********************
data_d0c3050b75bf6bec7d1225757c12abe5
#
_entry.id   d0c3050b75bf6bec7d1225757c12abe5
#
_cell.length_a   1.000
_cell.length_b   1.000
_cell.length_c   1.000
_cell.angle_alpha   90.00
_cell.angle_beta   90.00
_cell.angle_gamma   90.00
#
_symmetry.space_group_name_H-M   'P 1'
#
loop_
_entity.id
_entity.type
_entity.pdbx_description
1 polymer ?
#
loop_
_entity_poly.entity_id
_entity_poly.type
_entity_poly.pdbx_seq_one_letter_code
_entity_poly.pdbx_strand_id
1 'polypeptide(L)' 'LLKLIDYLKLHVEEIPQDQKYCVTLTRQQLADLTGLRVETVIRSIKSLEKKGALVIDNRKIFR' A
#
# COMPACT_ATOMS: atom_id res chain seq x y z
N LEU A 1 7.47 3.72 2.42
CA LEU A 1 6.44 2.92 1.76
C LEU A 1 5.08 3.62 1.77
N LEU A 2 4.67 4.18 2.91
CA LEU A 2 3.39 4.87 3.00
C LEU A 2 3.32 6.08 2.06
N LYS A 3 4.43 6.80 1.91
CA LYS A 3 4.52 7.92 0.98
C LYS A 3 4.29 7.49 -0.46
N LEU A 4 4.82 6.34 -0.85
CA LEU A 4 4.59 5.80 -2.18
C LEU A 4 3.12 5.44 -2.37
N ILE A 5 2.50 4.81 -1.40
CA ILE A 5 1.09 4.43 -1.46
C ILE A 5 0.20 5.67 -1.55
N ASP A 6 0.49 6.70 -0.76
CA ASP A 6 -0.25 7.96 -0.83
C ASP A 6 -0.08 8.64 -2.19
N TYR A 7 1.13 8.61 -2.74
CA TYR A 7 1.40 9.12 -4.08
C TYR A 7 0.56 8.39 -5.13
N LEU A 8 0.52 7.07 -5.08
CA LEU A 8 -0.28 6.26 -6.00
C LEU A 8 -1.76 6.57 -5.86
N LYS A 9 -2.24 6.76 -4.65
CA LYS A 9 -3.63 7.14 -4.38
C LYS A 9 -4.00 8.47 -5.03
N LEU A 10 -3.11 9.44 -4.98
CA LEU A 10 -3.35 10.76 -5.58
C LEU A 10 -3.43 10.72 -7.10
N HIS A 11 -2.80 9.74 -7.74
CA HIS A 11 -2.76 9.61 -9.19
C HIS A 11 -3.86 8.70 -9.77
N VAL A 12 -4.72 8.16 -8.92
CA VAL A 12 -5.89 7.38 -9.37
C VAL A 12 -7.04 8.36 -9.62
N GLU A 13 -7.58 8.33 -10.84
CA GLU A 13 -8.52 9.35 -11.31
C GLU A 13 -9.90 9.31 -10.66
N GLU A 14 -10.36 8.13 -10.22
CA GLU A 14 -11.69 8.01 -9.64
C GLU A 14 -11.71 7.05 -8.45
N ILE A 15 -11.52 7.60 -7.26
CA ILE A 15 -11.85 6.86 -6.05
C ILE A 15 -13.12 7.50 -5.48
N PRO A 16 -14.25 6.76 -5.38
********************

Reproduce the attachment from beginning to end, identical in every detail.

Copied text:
data_d0c3050b75bf6bec7d1225757c12abe5
#
_entry.id   d0c3050b75bf6bec7d1225757c12abe5
#
_cell.length_a   1.000
_cell.length_b   1.000
_cell.length_c   1.000
_cell.angle_alpha   90.00
_cell.angle_beta   90.00
_cell.angle_gamma   90.00
#
_symmetry.space_group_name_H-M   'P 1'
#
loop_
_entity.id
_entity.type
_entity.pdbx_description
1 polymer ?
#
loop_
_entity_poly.entity_id
_entity_poly.type
_entity_poly.pdbx_seq_one_letter_code
_entity_poly.pdbx_strand_id
1 'polypeptide(L)' 'LLKLIDYLKLHVEEIPQDQKYCVTLTRQQLADLTGLRVETVIRSIKSLEKKGALVIDNRKIFR' A
#
# COMPACT_ATOMS: atom_id res chain seq x y z
N LEU A 1 7.47 3.72 2.42
CA LEU A 1 6.44 2.92 1.76
C LEU A 1 5.08 3.62 1.77
N LEU A 2 4.67 4.18 2.91
CA LEU A 2 3.39 4.87 3.00
C LEU A 2 3.32 6.08 2.06
N LYS A 3 4.43 6.80 1.91
CA LYS A 3 4.52 7.92 0.98
C LYS A 3 4.29 7.49 -0.46
N LEU A 4 4.82 6.34 -0.85
CA LEU A 4 4.59 5.80 -2.18
C LEU A 4 3.12 5.44 -2.37
N ILE A 5 2.50 4.81 -1.40
CA ILE A 5 1.09 4.43 -1.46
C ILE A 5 0.20 5.67 -1.55
N ASP A 6 0.49 6.70 -0.76
CA ASP A 6 -0.25 7.96 -0.83
C ASP A 6 -0.08 8.64 -2.19
N TYR A 7 1.13 8.61 -2.74
CA TYR A 7 1.40 9.12 -4.08
C TYR A 7 0.56 8.39 -5.13
N LEU A 8 0.52 7.07 -5.08
CA LEU A 8 -0.28 6.26 -6.00
C LEU A 8 -1.76 6.57 -5.86
N LYS A 9 -2.24 6.76 -4.65
CA LYS A 9 -3.63 7.14 -4.38
C LYS A 9 -4.00 8.47 -5.03
N LEU A 10 -3.11 9.44 -4.98
CA LEU A 10 -3.35 10.76 -5.58
C LEU A 10 -3.43 10.72 -7.10
N HIS A 11 -2.80 9.74 -7.74
CA HIS A 11 -2.76 9.61 -9.19
C HIS A 11 -3.86 8.70 -9.77
N VAL A 12 -4.72 8.16 -8.92
CA VAL A 12 -5.89 7.38 -9.37
C VAL A 12 -7.04 8.36 -9.62
N GLU A 13 -7.58 8.33 -10.84
CA GLU A 13 -8.52 9.35 -11.31
C GLU A 13 -9.90 9.31 -10.66
N GLU A 14 -10.36 8.13 -10.22
CA GLU A 14 -11.69 8.01 -9.64
C GLU A 14 -11.71 7.05 -8.45
N ILE A 15 -11.52 7.60 -7.26
CA ILE A 15 -11.85 6.86 -6.05
C ILE A 15 -13.12 7.50 -5.48
N PRO A 16 -14.25 6.76 -5.38